When the COVID-19 pandemic first hit, very little was known about the virus and how it impacted different demographics but those in the medical field say it was quickly learned that pregnant women who contract COVID-19 end up sicker than those who are not pregnant.
“What that translates to is an increased risk of hospitalization,” said Dr. Heather Scott, head of the obstetrics department at the IWK.
Pregnant women are four to five times more likely than others their age who aren’t pregnant to end up in hospital. Of those who do require hospitalization, around 40 per cent end up in the intensive care unit.
“That’s a high number,” said Dr. Mark MacMillan, president of the New Brunswick Medical Society.
“That’s kind of scary, it’s almost a 50/50 chance of requiring ICU care if you’re admitted with COVID-19 to hospital.”
Throughout the pandemic, hospitals in both New Brunswick and Nova Scotia have had pregnant women in intensive care fighting for their lives.
“The biggest challenge is the fact that you’re caring for two patients, not just one,” said MacMillan.
COVID-19 infections have also shown to have impacts on the pregnancy itself and increase the risk of premature labour, requiring a caesarian birth and having a still-birth. It’s why doctors are urging pregnant women to get vaccinated.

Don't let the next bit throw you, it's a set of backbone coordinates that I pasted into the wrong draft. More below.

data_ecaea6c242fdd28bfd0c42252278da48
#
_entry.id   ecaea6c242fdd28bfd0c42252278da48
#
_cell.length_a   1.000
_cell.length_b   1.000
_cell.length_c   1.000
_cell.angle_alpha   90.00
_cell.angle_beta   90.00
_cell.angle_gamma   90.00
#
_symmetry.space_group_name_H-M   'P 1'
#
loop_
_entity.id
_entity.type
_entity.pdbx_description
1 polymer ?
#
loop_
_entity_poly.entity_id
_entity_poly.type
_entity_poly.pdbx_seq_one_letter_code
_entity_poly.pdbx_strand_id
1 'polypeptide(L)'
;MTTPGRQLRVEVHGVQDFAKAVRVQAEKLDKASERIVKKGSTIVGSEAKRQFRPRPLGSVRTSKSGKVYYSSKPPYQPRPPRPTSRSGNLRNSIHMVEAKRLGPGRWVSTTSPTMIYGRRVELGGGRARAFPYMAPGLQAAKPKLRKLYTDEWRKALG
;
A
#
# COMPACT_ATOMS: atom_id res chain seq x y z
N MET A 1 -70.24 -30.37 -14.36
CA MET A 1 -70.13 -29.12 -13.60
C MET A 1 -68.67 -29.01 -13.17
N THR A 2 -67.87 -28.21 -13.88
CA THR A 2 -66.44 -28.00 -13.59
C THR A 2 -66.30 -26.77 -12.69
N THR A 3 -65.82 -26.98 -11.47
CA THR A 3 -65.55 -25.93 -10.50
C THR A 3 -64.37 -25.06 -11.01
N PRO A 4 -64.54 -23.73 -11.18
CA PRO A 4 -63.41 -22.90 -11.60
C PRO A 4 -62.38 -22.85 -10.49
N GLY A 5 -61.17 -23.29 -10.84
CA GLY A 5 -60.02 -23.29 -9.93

The vaccine has already helped to reduce the number of people ending up in hospitals but there is hesitancy among pregnant women to get vaccinated, and the majority of pregnant women who have ended up in hospital were unvaccinated at the time.
Scott says tracking exactly how many pregnant women are unvaccinated is a challenge, but the latest study out of Ontario estimated about half of pregnant women remained unvaccinated.
“So we are trying to educate pregnant individuals about the rationale for getting the vaccine,” she said.
As with the general population, vaccines greatly reduce the risk of getting COVID-19 and for those who do, it reduces the chance of ending up in hospital or having serious complications.
Studies have been happening around the world to determine the safety of vaccines among pregnant women. Data has been collected on more than 80,000 women who received a vaccine while pregnant and the evidence shows pregnant women get the same side effects as anyone else getting the vaccine, but there are no red flags or other negative impacts.
“Getting COVID-19 is felt to be a far worse outcome than any possible side effects from the vaccine,” said Scott.
“And I want to emphasize that there are no known ill effects from the vaccine.”
Research has also shown that similar to other vaccines, the mRNA COVID-19 vaccines can also help protect the unborn child.
“Some of the antibodies can travel across the placenta so the baby can actually be born with some protection,” said MacMillan.
“Antibodies can actually be transitioned through the breast milk as well.”
Doctors also say those planning to get pregnant should not put off getting vaccinated as COVID-19 vaccines have no impact on fertility.
“I think there has been some info out on social media that has been incorrect and because of that, somewhat harmful,” said Scott.
“There is no risk to being vaccinated when you are trying to conceive.”View link »